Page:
New Scholarship Honors Sisters of Mercy, Benefits Meacham Park Students

August 15, 2023

As a new class of high school graduates head off to start their college careers, one of them will leave for school with the support of both Mercy and a lasting legacy of Mercy’s mission.

Mercy doctor's coat K.J. Rhimes graduated from Kirkwood High School and will attend Missouri Valley College after earning the first Sister Roch Rocklage Sisters of Mercy Meacham Park Legacy Scholarship.

K.J. Rhimes earned the first Sister Roch Rocklage Sisters of Mercy Meacham Park Legacy Scholarship. The scholarship honors Sister Roch and the other Sisters of Mercy who have worked tirelessly over the decades to provide education and basic services to the Meacham Park community.

Rhimes will use the $25,000 scholarship to attend Missouri Valley College in Marshall, Mo., where he will be studying sports medicine. “When I found out I was chosen, I thought I was reading it wrong. I was thrilled,” Rhimes said.

Rhimes, a resident of the Meacham Park neighborhood, graduated from Kirkwood High School, where he played basketball. “I like to listen a lot to learn. I like to work with other people,” he said. “I’ve been in sports my whole life. I’ve run basketball camps for kids, but I also teach them about life. Growing up, I learned how basketball can help.”

The scholarship is funded by Mercy in collaboration with the Meacham Park Neighborhood Improvement Association (MNIA), which helped choose Rhimes as the first recipient.

Why Meacham Park?

The Sisters of Mercy have been active in Meacham Park for more than 50 years. The Sisters collaborated with local leaders on how to they could work together to meet the needs of their community and in 1967, they opened a health care clinic in the old fire house. The clinic quickly grew to expand hours and care for more patients in need.

Mercy doctor's coat K.J. Rhimes

In 1983, the Sisters, under the leadership of Sister Roch, moved the clinic to a larger building.

“The Sisters mean more to me than anyone I’ve ever worked with,” said Harriet Patton, MNIA board president. Patton’s relationship with the Sisters dates back 40 years.

Patton says prior to the Sisters opening the Meacham Park clinic, many residents relied on the county health department for services. But to reach those services, residents had to take a bus and often wait around for hours. Receiving care at the health department turned in to an all-day affair for many residents.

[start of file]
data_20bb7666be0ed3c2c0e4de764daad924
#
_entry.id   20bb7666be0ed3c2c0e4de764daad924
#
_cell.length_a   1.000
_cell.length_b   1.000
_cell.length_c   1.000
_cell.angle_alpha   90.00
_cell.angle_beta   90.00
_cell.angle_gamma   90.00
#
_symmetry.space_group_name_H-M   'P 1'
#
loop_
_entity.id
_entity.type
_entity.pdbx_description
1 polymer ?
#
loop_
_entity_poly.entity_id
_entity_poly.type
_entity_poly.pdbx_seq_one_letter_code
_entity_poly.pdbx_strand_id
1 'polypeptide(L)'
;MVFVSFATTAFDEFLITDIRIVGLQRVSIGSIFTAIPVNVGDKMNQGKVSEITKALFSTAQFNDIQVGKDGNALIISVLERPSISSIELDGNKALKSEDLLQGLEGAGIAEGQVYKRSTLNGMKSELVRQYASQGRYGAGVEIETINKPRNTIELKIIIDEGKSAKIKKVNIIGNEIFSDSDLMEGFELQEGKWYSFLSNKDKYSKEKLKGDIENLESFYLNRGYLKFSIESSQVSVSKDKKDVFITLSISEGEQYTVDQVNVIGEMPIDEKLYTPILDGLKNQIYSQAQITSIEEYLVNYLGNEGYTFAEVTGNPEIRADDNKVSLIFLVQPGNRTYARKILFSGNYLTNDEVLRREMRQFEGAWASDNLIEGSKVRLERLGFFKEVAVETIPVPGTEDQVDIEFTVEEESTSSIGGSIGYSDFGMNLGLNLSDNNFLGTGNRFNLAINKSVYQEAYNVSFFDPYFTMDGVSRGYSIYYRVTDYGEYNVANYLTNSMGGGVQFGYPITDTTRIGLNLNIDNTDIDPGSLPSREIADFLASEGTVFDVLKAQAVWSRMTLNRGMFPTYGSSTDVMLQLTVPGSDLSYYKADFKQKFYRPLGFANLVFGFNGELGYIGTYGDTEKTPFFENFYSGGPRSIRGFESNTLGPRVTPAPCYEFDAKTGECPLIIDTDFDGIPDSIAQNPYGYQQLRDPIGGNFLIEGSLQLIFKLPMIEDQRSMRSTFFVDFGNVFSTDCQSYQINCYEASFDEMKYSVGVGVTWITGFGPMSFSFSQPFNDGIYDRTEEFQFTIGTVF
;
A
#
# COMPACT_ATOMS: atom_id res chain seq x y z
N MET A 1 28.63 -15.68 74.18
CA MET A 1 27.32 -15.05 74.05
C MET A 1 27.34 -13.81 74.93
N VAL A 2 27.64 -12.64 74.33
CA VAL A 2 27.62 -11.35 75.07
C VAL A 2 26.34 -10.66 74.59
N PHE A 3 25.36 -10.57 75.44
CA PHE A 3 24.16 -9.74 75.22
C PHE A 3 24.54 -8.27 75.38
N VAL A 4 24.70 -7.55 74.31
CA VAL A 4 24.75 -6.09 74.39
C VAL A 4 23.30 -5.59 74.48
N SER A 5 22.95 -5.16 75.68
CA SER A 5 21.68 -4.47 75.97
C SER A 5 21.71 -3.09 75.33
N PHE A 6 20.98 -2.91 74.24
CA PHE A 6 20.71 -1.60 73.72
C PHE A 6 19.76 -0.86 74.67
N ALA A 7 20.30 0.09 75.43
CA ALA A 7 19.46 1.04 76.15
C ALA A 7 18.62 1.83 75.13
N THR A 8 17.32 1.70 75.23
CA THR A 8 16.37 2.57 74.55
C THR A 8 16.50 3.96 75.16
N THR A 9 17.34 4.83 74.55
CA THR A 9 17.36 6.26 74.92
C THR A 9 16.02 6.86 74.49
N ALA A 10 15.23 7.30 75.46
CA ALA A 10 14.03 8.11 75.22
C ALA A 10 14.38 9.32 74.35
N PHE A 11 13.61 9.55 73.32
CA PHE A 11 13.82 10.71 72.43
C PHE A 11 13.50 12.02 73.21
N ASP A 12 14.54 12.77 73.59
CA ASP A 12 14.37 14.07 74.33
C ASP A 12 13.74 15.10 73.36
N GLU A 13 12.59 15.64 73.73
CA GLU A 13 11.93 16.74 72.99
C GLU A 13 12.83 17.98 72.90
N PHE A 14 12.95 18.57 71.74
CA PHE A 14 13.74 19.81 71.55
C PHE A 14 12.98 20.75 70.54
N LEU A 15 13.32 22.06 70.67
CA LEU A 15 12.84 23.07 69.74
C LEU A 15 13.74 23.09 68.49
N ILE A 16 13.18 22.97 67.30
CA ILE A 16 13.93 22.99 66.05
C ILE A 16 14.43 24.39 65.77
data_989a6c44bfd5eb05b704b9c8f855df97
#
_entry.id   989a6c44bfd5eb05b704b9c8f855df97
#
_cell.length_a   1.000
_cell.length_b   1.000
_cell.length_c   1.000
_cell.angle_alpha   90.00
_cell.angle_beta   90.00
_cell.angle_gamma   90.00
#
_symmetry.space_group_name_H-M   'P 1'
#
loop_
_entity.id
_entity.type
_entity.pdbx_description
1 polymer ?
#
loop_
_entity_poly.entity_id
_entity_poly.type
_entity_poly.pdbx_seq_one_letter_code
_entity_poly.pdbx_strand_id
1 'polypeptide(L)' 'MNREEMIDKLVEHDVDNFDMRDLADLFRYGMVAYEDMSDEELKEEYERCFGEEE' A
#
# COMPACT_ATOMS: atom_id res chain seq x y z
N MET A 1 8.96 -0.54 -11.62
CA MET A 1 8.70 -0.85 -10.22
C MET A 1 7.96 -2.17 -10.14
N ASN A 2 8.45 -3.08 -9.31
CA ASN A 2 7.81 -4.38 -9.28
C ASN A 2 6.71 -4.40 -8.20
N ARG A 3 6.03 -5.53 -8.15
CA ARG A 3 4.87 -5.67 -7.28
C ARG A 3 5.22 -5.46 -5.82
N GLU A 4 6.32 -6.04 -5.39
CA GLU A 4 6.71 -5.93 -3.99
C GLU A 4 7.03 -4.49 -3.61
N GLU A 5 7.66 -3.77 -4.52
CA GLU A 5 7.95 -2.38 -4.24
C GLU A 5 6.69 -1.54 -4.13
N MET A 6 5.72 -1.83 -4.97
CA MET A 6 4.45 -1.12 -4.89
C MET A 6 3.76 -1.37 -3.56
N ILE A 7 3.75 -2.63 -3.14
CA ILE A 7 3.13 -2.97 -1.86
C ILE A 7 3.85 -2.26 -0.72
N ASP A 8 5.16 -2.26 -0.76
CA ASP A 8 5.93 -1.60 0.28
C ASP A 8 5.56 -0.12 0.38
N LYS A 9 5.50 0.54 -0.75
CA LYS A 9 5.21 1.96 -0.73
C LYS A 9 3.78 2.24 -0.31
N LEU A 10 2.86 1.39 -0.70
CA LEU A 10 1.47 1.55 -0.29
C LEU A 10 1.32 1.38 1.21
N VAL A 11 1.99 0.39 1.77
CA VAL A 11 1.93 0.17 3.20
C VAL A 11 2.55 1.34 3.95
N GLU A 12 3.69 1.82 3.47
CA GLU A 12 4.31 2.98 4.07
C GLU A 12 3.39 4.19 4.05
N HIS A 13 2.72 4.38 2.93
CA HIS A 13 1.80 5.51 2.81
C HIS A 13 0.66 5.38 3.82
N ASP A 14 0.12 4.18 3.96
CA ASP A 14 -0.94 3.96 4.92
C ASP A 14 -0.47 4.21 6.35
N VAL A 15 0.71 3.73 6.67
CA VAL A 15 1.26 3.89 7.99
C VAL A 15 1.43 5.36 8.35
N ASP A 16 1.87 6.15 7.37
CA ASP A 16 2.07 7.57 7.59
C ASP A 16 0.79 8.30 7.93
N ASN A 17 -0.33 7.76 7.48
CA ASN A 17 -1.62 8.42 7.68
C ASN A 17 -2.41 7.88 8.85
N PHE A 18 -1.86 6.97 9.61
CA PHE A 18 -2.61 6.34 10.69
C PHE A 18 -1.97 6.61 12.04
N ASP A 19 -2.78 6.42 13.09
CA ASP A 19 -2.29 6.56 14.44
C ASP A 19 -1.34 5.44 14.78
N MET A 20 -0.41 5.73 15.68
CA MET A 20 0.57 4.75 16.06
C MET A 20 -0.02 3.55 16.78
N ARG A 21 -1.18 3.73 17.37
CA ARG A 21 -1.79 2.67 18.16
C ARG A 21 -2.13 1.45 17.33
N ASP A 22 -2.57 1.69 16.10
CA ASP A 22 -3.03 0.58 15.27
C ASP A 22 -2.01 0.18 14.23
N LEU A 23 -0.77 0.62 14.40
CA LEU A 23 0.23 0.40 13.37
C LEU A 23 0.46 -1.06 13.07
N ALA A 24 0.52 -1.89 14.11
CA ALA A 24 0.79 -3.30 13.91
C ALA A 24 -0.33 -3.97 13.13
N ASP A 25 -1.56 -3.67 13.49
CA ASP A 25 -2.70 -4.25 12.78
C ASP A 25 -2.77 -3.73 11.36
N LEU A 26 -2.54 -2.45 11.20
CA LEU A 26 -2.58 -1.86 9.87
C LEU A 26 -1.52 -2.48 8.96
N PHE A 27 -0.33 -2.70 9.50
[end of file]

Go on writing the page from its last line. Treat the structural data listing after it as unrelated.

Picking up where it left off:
In 2005, the Meacham Park clinic was merged with the Mercy JFK Clinic located at Mercy Hospital St. Louis. But to this day, the Sisters, working alongside Mercy’s community health team, continue their work supporting and prioritizing the Meacham Park community. Mercy created specialized outreach to the Meacham Park community, including providing access to health care in their neighborhood, donating space in Kirkwood for MNIA to use, supporting the MNIA through a Christmas adopt-a-family program and back-to-school drive, and seeking further input through focus group sessions for the tri-annual community health needs assessment.

For decades, Sister Roch and other Sisters would collaborate with Patton and other Meacham Park leaders. Patton says she treasures this collaboration as she still regularly meets with Sisters Barbara Grant and Marilynn Wittenauer on what they can do together for Meacham Park.

“The Sisters mean a lot to us, to me as an individual, with how they always gave of themselves to us,” Patton said. “Now that continues as this scholarship in the name of Sister Roch and all the Sisters will ensure deserving Black students receive the financial support they need to go to college.”